Let’s go backward, shall we? I feel rebellious this morning, because I’m a loner, Dottie, a rebel….
Anyway, last night I was talking to Katie while we were on a break, and I told her how bleak Sunday had been. She said she remembered feeling that exact way, and then went to her office to get her copy of the Big Book. She flipped through it and then showed me this quote:
He cannot picture life without alcohol. Some day he will be unable to imagine life either with alcohol or without it. Then he will know a loneliness such as few do. He will be at the jumping-off place. He will wish for the end. – Alcoholics Anonymous, from “A Vision for You” section.
That’s been me for the last week or so, especially two days ago. Everything seemed gray and pointless. I didn’t care if I drank or if I didn’t; I just either wanted to feel like I used to when I drank or I wanted this all to end. It’s a terribly lonely, dark place to be in.
Before the break, Katie hauled in the old TV and VCR. Some of the younger guys groaned. “What, a video tape?” one guy asked. Katie, undeterred, turned on the TV and put the tape in. “You’re going to hear a man named Clancy Imislund give a talk. It’s one the most powerful presentations I’ve ever heard.”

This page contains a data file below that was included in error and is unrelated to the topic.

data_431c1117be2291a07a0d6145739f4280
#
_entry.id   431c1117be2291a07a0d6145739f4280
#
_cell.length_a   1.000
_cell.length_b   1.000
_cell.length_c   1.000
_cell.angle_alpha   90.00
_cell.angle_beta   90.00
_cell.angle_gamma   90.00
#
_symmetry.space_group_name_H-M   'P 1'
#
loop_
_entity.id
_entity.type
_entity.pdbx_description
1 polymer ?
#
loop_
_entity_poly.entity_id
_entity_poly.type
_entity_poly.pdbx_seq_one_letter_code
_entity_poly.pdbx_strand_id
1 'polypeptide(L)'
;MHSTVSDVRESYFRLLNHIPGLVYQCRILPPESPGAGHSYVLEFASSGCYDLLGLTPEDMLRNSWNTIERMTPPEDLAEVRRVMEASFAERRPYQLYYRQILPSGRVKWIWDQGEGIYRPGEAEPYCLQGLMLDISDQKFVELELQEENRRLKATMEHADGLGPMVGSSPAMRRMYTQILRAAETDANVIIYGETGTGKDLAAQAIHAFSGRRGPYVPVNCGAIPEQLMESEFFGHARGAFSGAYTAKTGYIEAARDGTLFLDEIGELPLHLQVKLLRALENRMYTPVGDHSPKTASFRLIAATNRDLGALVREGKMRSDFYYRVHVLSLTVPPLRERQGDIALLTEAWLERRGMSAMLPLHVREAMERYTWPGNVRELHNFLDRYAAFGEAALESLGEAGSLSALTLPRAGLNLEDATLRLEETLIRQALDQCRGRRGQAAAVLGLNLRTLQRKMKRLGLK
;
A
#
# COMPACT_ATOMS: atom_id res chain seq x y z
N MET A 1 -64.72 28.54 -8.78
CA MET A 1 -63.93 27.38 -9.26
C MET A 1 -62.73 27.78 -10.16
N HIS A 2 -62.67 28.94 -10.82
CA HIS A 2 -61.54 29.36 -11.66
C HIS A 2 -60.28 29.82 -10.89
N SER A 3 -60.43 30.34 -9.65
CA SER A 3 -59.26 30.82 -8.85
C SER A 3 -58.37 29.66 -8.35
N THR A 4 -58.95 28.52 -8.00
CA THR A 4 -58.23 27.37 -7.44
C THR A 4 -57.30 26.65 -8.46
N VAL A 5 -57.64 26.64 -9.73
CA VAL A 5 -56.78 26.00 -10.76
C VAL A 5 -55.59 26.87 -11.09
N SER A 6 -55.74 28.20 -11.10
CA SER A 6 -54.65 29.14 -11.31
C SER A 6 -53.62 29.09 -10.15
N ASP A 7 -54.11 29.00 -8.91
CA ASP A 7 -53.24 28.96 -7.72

As the video started, the dated graphics and cheezy music started. I sighed, but I trusted Katie; if this Clancy fellow was powerful to her, then we needed to hear it. As Clancy began to speak, I was drawn in. He’s a brilliant communicator; he’s funny, wise, and (like my favorite people in treatment and at AA) doesn’t seem to tolerate nonsense or self-pity.
At one point, Clancy talked about the bleak, gray area that Katie would later mention. He said he came to a point that drinking and not drinking didn’t matter; he just wanted to experience color again. I sat up straighter. He went on to say that when he drank, even just a small amount, that his entire perception of reality and himself changed. He felt better, warmer, stronger, more charismatic, and (most importantly) like he could function like a normal human being. I’m adding some of my words to his, of course, but that’s what I took from him. Clancy said, “The only time I could see in Technicolor was when I drank.” He concluded that part of his talk with his experience of watching The Wizard of Oz as a newly sober man, and he wanted to scream at Dorothy, “Don’t go back to Kansas! It’s black and white there! Stay in Oz where there’s color!”
I get that. The problem for me is, if I stay in Oz, I’ll die. I’ve come back to Kansas, and man, is it ever gray right now. Hopefully, one day it won’t be.
Lastly, we had a guy graduate from the program last night. I’m going to miss him greatly. He helped me during my first week of treatment. I’ll see him at AA meetings, I suppose, and maybe we can get together with some of the other guys once I graduate in five weeks. Left to my own devices, though, I won’t continue the relationships I began in treatment. I can easily see myself slipping right back into my old roles and habits. I can be your acquaintance, sure, but your friend and all that entails? Seems doubtful at this point, but maybe.
Moving into day 22. I have zero expectations for this day except that I will do it sober. That’s good enough for me.